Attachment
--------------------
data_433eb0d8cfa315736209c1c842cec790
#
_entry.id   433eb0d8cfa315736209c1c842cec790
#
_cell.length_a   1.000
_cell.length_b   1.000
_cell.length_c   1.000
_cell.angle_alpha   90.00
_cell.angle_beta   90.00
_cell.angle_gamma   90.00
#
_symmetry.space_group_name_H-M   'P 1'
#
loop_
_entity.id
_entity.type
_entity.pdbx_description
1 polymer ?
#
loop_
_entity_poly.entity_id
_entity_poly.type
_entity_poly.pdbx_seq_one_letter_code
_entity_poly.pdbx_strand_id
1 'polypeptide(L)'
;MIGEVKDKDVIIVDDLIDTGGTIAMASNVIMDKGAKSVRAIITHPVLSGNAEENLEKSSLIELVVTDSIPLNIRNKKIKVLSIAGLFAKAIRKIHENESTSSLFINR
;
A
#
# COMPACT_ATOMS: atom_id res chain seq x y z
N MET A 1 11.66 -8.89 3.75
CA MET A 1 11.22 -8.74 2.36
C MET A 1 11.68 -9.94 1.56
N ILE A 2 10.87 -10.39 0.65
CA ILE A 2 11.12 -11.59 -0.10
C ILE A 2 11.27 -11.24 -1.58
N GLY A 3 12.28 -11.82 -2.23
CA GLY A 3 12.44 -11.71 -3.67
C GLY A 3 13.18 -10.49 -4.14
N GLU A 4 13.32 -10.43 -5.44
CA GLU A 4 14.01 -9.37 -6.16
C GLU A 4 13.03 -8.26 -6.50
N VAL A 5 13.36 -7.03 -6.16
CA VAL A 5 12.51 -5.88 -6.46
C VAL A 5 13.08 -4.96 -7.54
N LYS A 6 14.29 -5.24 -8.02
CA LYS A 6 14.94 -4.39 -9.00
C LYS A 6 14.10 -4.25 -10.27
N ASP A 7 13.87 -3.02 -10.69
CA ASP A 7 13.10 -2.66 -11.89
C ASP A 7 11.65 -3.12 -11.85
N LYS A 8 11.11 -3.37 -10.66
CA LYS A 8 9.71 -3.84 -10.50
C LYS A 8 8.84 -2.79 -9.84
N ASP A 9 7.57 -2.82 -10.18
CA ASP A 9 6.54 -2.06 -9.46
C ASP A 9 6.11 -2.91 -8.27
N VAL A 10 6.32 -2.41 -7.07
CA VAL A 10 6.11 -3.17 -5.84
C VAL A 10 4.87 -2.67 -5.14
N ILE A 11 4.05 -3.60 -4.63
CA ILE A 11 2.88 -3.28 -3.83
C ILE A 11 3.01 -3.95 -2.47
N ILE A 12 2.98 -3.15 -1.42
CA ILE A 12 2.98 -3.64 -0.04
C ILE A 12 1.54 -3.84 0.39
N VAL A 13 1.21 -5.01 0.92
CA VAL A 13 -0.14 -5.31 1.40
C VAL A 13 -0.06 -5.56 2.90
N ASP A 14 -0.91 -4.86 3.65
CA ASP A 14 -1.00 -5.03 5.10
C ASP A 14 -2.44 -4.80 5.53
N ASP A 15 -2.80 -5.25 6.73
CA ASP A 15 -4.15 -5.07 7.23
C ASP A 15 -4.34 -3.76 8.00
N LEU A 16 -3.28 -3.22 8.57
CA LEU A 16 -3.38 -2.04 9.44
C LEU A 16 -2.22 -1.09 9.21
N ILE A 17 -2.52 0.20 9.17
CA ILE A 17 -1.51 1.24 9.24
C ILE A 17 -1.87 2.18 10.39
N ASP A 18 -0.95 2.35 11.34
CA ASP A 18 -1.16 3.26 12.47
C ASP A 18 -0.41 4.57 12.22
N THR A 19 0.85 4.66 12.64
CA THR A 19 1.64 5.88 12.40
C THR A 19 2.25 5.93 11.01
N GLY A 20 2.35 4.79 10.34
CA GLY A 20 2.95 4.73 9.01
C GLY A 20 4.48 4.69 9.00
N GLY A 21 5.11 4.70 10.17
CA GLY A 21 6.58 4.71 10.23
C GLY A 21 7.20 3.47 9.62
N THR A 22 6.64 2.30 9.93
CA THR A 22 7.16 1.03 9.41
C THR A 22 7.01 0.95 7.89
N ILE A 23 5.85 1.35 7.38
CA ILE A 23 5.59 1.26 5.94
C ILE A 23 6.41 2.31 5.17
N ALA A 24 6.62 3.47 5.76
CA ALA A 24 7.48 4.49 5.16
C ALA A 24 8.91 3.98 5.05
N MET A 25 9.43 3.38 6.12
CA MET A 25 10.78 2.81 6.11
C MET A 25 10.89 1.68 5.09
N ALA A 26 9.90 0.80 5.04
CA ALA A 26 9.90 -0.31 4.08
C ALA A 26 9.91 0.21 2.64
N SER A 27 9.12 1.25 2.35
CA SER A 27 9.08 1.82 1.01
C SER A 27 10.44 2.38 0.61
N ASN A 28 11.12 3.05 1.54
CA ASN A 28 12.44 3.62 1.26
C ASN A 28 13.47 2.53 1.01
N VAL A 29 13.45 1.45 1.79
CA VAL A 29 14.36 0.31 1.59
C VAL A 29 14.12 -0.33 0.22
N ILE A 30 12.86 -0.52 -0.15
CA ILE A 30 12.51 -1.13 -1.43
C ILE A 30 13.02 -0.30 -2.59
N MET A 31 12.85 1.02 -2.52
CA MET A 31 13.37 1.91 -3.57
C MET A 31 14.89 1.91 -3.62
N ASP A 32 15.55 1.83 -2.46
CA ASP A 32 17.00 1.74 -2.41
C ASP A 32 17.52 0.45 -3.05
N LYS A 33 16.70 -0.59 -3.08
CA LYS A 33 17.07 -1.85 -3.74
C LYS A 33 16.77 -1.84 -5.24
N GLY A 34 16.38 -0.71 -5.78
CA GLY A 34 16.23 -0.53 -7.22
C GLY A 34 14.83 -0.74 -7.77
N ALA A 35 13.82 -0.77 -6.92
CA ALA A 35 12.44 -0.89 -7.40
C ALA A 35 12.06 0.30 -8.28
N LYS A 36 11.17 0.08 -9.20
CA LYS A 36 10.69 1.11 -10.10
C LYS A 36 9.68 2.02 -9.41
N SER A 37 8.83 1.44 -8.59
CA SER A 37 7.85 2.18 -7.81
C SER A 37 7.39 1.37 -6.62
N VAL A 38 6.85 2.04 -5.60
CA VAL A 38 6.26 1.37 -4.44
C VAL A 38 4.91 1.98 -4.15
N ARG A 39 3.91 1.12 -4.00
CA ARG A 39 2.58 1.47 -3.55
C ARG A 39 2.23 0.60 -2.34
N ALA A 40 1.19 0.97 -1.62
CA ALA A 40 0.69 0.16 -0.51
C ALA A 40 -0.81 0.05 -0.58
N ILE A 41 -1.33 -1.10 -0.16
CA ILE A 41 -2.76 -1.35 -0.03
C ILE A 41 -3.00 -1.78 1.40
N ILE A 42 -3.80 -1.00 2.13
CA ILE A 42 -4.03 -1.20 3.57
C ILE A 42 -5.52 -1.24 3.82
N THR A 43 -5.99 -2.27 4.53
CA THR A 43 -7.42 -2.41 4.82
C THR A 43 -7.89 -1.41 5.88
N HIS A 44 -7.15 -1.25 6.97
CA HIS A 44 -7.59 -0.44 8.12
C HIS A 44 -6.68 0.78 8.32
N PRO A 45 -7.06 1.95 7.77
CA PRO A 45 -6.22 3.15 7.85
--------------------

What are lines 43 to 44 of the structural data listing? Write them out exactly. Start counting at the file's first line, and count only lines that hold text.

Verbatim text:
N VAL A 5 13.36 -7.03 -6.16
CA VAL A 5 12.51 -5.88 -6.46